The interior design of the Toyota Mirai is original. However, there is nothing unusual about it and you immediately find your way around the controls, infotainment and all the keys. Ergonomics are great.

Pressing the start button does not start the engine or make any unusual noises, just like in an electric car. The instruments, screens and car are quiet and ready to drive. It is not powered by fuel cells, their only task is to produce electricity, which is then powered by an 182 hp electric motor. The Mirai is driven like a classic electric car. The electricity produced in the fuel cells drives the engine directly or, if necessary, is stored in a relatively small battery (44.6 kilograms) with a capacity of 1.24 kWh and which helps drive the car.

The Mirai is a very comfortable car. Like any electric car, it is extremely quiet, and there is a very comfortable suspension. When driving more aggressively, Mirai behaves relatively neutrally with small bends in corners. Acceleration to 100 km / h takes around nine seconds, but intermediate acceleration is much more impressive, as with any electric car. Top speed is limited to 175 km / h.

During the fifty kilometers of driving through city crowds, open roads and highways around Zagreb, we achieved an average consumption of 1.11 kilograms of hydrogen per 100 kilometers, which would be enough for 500 kilometers. However, this range is not nearly as important in a fuel cell car as in an electric car, because charging takes only a few minutes. Of course, provided you have bottling plants.

By combining hydrogen and oxygen in fuel cells, in addition to electricity, pure water is also created. It is stored in a small tank in the floor of the car, which is emptied automatically from time to time. Emptying the tank can also be done by pressing a button, and you can see what it looks like in the video below. We were simply fascinated by the fact that clean demineralized water comes out of the car instead of stinking exhaust fumes.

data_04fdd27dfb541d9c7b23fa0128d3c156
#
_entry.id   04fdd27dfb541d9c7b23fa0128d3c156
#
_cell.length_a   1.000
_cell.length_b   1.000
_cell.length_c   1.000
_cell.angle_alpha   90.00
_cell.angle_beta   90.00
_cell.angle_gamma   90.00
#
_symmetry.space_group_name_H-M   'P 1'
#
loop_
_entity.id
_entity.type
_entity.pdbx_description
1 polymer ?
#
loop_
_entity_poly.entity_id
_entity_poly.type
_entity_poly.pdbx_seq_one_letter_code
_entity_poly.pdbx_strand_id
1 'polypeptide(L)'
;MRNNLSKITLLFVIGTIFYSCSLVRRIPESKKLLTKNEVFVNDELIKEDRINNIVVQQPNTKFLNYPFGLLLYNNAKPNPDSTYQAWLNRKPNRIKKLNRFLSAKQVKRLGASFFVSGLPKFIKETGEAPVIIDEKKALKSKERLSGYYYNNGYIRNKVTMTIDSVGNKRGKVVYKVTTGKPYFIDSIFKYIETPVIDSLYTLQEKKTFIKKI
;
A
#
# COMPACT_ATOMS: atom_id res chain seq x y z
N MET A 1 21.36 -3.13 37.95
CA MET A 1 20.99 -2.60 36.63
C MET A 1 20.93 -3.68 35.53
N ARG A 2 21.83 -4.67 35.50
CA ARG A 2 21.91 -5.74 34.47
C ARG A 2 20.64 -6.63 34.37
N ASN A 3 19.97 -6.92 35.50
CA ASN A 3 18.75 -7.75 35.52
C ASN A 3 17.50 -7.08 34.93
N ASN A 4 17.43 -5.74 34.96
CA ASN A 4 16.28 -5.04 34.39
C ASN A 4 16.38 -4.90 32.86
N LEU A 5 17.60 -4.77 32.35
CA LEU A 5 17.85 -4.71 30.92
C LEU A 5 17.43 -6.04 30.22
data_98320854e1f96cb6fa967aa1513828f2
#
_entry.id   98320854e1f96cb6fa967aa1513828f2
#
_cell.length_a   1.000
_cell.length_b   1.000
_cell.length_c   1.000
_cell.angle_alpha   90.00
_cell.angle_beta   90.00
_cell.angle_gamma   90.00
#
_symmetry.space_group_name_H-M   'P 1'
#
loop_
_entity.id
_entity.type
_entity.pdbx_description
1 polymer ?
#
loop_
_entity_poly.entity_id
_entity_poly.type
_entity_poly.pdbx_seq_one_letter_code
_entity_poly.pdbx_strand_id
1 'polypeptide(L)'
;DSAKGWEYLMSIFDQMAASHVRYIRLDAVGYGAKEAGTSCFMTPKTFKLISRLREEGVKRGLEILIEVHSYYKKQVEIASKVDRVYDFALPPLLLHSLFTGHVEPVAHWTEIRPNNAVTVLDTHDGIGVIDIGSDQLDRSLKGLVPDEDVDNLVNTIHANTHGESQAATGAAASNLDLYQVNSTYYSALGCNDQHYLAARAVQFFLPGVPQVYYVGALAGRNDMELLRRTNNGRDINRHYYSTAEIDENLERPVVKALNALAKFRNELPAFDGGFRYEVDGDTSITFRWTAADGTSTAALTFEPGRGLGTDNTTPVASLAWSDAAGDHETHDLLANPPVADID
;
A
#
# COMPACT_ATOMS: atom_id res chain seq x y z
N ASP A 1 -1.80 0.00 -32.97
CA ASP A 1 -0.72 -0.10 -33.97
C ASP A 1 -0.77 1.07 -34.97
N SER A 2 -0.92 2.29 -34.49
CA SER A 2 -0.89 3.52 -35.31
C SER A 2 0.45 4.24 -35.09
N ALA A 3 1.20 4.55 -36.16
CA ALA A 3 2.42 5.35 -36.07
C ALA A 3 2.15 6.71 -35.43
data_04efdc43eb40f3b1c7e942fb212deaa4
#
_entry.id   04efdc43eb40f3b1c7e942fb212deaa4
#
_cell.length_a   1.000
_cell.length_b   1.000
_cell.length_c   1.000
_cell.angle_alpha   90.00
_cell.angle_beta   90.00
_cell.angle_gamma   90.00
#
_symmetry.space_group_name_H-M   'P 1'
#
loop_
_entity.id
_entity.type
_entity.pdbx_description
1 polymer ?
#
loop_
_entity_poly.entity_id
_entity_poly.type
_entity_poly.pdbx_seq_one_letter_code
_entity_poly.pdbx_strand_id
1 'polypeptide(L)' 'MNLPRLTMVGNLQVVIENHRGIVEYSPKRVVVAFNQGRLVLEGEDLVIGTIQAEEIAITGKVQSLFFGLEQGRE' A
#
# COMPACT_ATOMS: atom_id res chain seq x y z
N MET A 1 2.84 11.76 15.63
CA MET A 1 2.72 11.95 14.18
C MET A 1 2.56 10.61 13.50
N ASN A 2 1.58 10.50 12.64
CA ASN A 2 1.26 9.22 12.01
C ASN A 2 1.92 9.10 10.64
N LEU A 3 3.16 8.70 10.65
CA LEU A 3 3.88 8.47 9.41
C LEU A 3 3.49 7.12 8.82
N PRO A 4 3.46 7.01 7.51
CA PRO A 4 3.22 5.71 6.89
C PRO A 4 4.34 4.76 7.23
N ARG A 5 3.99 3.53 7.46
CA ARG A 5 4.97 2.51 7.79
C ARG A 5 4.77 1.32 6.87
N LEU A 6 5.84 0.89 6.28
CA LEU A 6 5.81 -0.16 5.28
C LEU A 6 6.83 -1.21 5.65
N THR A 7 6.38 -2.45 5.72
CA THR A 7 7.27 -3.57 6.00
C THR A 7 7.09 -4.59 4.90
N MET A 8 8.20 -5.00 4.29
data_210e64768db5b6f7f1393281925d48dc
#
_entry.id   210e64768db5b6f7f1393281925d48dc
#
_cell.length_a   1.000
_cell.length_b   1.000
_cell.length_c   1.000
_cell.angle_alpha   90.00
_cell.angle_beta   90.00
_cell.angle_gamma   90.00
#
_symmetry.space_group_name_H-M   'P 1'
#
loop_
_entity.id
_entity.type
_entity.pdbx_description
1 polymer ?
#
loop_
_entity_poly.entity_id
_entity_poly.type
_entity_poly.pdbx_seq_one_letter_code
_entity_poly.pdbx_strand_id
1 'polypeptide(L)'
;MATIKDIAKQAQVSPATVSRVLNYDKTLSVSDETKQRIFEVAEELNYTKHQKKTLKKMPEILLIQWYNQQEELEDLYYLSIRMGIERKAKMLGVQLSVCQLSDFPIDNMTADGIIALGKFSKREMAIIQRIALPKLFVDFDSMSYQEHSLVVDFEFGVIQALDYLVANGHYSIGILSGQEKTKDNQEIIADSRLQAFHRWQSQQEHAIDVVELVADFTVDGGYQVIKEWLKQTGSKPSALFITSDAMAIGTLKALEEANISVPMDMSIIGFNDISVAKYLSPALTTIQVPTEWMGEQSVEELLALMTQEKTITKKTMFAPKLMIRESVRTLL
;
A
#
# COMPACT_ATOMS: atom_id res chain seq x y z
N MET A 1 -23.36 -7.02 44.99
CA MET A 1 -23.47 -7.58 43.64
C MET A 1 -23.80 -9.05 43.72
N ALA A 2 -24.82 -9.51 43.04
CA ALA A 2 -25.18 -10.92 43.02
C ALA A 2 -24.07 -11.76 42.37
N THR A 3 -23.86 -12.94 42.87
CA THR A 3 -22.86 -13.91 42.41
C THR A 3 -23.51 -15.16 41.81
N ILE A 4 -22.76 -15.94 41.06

It is not on sale in Croatia due to the lack of filling stations, but this could be resolved in the coming years. Namely, by 2025, the first few filling stations should be built that would cover the whole of Croatia. In Germany, one can already travel carefree today because the country is covered by a network of hundreds of filling stations, and their number is constantly growing, as is the number of fuel cell cars on the road. The price of driving on hydrogen is even cheaper than the price of driving a car of comparable power on gas. A kilogram of hydrogen in Germany costs about 9.5 euros, which means that you spend approximately 75 kuna per 100 kilometers.

The Mirai is an impressive car and realistically, the concept of fuel cells is much more practical than the concept of classic electric cars and completely without exhaust fumes. Maybe in the future fuel cells will beat batteries, those who travel a lot would surely choose a hydrogen car rather than a battery-powered car. The problem with fuel cells and the Toyota Mirai is the price. The technology is still very expensive so the car costs even more than comparable electric cars. In Germany, the price is 63,900 euros. But we believe that with the development of technology and more massive production, prices will fall over time.

By Editor